Slender, powerful, and utterly engaging, I Married You for Happiness is not only a moving elegy to a man and a marriage, but also a meditation on the theory of probability and how chance can affect both a life and one’s consideration of the possibility of an afterlife.



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Pig Island
by Mo Hayder

The acclaimed author of The Devil of Nanking returns with a riveting, disturbing thriller of religious fanatics, hoax debunkers, and the dark side of belief.  Journalist Joe Oakes makes a living exposing supernatural hoaxes, but when he visits a secretive religious community on a remote Scottish island, everything he thought he knew is overturned.  On the trial of a strange creature caught briefly on film, so deformed it can hardly be human, Oakes crosses a border of electrical fencing, toxin-filled oil drums, and pigs’ skulls to infiltrate the territory of the groups’ isolated founder, Malachi Dove. Their confrontation, and its violent aftermath, is so catastrophic that it forces Oakes to question the nature of evil—and whether he might be responsible for the heinous crime about to unfold.  Startling and uncompromising, Pig Island confirms Mo Hayder as one of the most talented, compelling thriller writers now working.


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Death in a Strange Country
A Commissario Guido Brunetti Mystery
by Donna Leon
Early one morning Commissario Guido Brunetti of the Venice Police confronts a grisly sight when the body of a young man is fished out of a fetid canal. All the clues point to a violent mugging, but for Brunetti the motive of robbery seems altogether too convenient. When something is discovered in the victim’s apartment that suggests the existence of a high-level conspiracy, Brunetti becomes convinced that somebody, somewhere, is taking great pains to provide a ready-made solution to the crime. Rich with atmosphere and marvelous plotting, Death in a Strange Country is a superb novel in Donna Leon’s chilling Venetian mystery series.



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The Lost Saints of Tennessee
A Novel
by Amy Franklin-Willis
With enormous heart and dazzling agility, debut novelist Amy Franklin-Willis expertly mines the fault lines in one Southern working-class family. Driven by the soulful and intrepid voices of forty-two-year-old Ezekiel Cooper and his mother, Lillian, The Lost Saints of Tennessee journeys from the 1940s to the 1980s as it follows Zeke’s evolution from anointed son to honorable sibling to unhinged middle-aged man.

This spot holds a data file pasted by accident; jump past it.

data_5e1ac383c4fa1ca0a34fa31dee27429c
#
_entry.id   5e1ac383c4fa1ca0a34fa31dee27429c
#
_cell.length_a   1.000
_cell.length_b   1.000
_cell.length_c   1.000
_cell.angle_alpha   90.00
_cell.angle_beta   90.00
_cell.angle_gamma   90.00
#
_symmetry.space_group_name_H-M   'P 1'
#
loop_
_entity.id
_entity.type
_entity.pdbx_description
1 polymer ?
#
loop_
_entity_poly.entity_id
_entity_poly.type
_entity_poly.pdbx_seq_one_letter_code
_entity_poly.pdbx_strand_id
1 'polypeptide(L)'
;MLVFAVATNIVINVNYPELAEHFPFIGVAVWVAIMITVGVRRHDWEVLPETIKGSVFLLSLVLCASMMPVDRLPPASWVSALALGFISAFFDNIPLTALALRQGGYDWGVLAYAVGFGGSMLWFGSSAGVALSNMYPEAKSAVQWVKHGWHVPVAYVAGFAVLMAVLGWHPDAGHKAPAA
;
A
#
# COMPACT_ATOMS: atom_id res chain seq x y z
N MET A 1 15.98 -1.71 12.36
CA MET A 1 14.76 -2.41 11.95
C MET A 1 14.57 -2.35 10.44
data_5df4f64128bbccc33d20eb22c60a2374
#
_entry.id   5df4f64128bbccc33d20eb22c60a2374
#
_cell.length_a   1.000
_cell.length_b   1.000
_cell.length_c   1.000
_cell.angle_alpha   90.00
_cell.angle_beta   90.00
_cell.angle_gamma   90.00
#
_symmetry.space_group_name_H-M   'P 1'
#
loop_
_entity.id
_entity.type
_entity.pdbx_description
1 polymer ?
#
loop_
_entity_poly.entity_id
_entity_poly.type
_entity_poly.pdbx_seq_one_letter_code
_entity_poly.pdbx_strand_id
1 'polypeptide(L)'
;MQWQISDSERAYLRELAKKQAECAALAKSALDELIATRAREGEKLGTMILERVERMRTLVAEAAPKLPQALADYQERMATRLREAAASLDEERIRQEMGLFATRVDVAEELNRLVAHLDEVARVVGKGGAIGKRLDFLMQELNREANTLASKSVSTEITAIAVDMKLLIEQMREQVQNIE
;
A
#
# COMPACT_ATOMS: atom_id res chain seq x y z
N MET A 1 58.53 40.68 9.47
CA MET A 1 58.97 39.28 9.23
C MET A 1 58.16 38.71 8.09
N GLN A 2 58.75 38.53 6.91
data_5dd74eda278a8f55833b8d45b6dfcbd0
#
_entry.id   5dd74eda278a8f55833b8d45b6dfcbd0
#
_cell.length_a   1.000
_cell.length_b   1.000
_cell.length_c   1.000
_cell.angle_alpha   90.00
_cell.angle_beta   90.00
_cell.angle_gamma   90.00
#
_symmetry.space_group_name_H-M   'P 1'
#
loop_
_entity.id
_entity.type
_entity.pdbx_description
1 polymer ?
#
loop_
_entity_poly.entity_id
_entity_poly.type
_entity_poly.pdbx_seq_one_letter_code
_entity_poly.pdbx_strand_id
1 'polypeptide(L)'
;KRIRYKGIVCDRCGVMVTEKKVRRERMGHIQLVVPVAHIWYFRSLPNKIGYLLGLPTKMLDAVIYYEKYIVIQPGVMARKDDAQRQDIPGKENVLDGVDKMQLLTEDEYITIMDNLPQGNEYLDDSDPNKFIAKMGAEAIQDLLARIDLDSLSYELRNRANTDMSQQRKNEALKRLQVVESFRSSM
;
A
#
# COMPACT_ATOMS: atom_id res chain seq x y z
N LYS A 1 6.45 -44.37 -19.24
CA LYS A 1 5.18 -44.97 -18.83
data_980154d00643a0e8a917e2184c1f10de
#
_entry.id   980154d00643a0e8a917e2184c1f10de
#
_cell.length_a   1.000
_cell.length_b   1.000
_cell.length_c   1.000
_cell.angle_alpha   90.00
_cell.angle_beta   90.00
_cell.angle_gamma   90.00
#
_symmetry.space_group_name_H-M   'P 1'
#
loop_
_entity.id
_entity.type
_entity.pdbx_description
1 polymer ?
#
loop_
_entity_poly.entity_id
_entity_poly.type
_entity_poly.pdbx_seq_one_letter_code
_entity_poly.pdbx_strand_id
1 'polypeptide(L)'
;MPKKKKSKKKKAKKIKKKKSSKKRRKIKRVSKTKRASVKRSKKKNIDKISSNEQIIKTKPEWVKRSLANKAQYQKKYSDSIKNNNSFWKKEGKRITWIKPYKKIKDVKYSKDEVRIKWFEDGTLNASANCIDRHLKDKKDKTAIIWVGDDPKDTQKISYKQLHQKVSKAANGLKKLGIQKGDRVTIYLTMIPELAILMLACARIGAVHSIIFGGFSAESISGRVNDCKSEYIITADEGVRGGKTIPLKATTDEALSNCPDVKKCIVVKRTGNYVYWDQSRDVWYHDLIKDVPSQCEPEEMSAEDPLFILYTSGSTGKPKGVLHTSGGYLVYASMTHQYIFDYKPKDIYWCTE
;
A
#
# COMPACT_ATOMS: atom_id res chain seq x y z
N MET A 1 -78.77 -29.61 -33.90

After Zeke loses his twin brother in a mysterious drowning and his wife to divorce, only ghosts remain in his hometown of Clayton, Tennessee. Zeke makes the decision to leave town in a final attempt to escape his pain, puts his two treasured possessions—a childhood copy of The Adventures of Huckleberry Finn and Tucker, his dead brother’s ancient dog—into his truck, and heads east. He leaves behind two young daughters and his estranged mother, who reveals her own conflicting view of the Cooper family story in a vulnerable but spirited voice stricken by guilt over old sins as she clings to the hope that her family isn’t beyond repair.

When Zeke finds refuge with his sympathetic cousins in Virginia horse country, divine acts in the form of severe weather, illness, and a new romance collide, leading Zeke to a crossroads where he must decide the fate of his family —either by clinging to the way life was or moving toward what life might be.

Written with abundant charm, warmth, and authority, The Lost Saints of Tennessee is the story of a unique brotherhood and a moving consideration of the ways grief can first devastate and then restore.



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The Memory of Love
by Aminatta Forna
 Aminatta Forna has established herself as one of the most breathtaking writers out of Africa today, winning readers’ hearts and critical acclaim. Now, in her newest novel, The Memory of Love, she evokes the haunting atmosphere of a country at war, and the powerful stories of two generations of African life. In contemporary Sierra Leone, a devastating civil war has left an entire populace with terrible secrets to keep. In the capital hospital Kai, a gifted young surgeon is plagued by demons that are beginning to threaten his livelihood. Elsewhere in the hospital lies Elias Cole, a man who was young during the country’s turbulent postcolonial years and has stories to tell that are far from heroic. As past and present intersect in the buzzing city, Kai and Elias are drawn unwittingly closer by Adrian, a British psychiatrist with good intentions, and into the path of one woman at the center of their stories. A work of extraordinary writing and rare wisdom, The Memory of Love seamlessly weaves together the lives of these three men to create a powerful story of loss, absolution, and the indelible effects of the past—and, at the end of it all, the very nature of love.



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Big Girls Don't Cry
by Fay Weldon